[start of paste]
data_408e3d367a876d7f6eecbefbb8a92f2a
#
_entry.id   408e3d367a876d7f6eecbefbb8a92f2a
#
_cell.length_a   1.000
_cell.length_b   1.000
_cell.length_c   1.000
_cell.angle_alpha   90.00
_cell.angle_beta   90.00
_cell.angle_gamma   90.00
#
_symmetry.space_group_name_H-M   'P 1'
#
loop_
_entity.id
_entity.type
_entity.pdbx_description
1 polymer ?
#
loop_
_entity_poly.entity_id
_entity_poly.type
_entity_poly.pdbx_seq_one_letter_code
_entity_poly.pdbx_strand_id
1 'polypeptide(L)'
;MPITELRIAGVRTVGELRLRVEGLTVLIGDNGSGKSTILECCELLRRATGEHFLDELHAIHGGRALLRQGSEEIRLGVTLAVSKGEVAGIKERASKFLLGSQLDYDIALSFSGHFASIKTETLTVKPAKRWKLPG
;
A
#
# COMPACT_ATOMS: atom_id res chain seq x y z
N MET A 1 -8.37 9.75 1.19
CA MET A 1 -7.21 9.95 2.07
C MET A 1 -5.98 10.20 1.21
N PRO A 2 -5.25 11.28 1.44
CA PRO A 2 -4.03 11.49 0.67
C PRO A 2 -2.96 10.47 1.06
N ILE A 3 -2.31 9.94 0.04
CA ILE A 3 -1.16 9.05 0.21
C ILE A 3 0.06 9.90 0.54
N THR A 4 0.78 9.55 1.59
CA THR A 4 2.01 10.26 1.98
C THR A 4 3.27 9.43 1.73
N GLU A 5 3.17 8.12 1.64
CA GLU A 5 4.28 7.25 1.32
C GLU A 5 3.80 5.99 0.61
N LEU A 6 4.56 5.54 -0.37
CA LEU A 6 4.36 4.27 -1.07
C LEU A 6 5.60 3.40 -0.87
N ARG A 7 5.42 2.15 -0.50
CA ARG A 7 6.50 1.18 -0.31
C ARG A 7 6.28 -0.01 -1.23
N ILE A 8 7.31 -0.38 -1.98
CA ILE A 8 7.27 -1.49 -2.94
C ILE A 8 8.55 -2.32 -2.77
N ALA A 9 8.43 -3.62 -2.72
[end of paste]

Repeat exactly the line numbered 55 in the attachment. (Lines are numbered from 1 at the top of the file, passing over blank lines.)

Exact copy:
N ALA A 9 8.43 -3.62 -2.72